verb tense question

Are each of the following different tenses?

I run
I am running
I ran
I was running
I had been running
I was going to run
I will run
I will be running
I will have run
I will be going to run

Also, what are the names of each of those tenses? Are there any other tenses in English (or for that matter, in other languages)? And if some of those aren’t separate tenses, then what are the names for those constructions?

Just for completeness’ sake:

I have run.
I had run.
I were running / to run (fragment here).
I would run
I would have run

How about the Anglo-Irish: “I do be running”? Not sure what it’s called; perhaps the habitual present.

I’ve heard the different flavors within each tense called “aspects”…I am running, I run, and I do run are different aspects of the present tense.

“I were running” (as in “If I were running, I’d be breathing more heavily”) is a different mood, right? Like subjunctive mood instead of indicative mood?

I have been running.
I will have been running.

Dang, there sure are a lot of tenses.

So can anyone tell me what they’re all called?

I used to be a linguistics major, but I can’t promise much here. What you’re looking at in these different constructions isn’t JUST different tenses. The verb phrase can convey information about three things, usually listed as Tense, Mood, and Aspect (this is aside from any objects or prepositional phrases or such- just in the short example phrases you were giving).

Tense is just time- past, present, future.

Mood is imperative, indicative, interrogative, or subjuntive- indicative is just a statement of fact, imperative is an order, interrogative is a question, and subjunctive isn’t used much in english, but it’s a construction like “Were I a millionaire…”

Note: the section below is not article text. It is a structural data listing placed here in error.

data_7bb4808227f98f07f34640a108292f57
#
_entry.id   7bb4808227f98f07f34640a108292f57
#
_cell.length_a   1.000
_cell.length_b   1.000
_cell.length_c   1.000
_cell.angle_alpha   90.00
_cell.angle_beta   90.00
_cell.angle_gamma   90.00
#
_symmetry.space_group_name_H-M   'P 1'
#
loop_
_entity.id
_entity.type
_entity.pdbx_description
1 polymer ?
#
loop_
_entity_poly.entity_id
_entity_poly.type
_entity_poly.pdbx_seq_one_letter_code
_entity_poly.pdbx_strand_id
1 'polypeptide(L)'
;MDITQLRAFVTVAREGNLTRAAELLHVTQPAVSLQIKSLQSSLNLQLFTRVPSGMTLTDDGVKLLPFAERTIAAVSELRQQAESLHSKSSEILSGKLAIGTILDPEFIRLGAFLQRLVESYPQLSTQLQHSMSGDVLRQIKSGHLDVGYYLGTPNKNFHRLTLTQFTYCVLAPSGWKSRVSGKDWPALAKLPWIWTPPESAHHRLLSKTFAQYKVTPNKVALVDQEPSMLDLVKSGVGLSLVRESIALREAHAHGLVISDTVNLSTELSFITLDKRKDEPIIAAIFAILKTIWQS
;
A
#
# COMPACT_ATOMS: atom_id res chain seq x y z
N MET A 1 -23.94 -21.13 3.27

Aspect signals completion- a perfect aspect indicates that the action has been done, a progressive aspect says it is in progress. Isn’t there another? Don’t remember.

Those are the three big inflections of verbs. The whole thing is complicated by voice (active or passive voice, that is the difference between “I threw the ball” and “the ball was thrown”) and by modality, that is, verbs that alter meaning and express things like obligation or probability (may go, can go, should go, could go…)

SO, putting it all together…

I run - present tense, indicative mood
I am running -present tense, progressive aspect, indicative mood
I ran -past tense, indicative mood
I was running -past tense, progressive aspect, indicative mood.
etc, etc, down your lists, including things like “run tommorow!” and “Will you have run at noon tommorow?” and “Were I to have run yesterday” and all sorts of hellish-to-diagram constructions like that.

Note that I haven’t had a real review of mood and aspect in a LOOOONG time… I’m not even sure what aspect you would call “I run.” Partly because it’s an odd english sentence there all by itself, so my intuition isn’t helping me.

Here’s a link that seems to have basically correct info- my old school links are on a different computer:

Based on the helpful info others (Dragoness in particular) have posted, I was able to find this site

From this, I think the names of the tenses/aspects are as follows:

I run – (simple) present
I am running – present progressive
I have run – present perfect
I have been running – present perfect progressive

I ran – (simple) past
I was running – past progressive
I had run – past perfect
I had been running – past perfect progressive

I will run – (simple) future
I will be running – future progressive
I will have run – future perfect
I will have been running – future perfect progressive

It also seems like you could have the following constructions. Some of these are probably just the subjunctives versions of the ones above, but I’m not quite sure which is which.

Were I to run . . .
Were I running . . .
I would have run
I would have been running
Had I ran . . .
Had I been running . . .
I would run
I was going to run

and probably a whole bunch of other ones.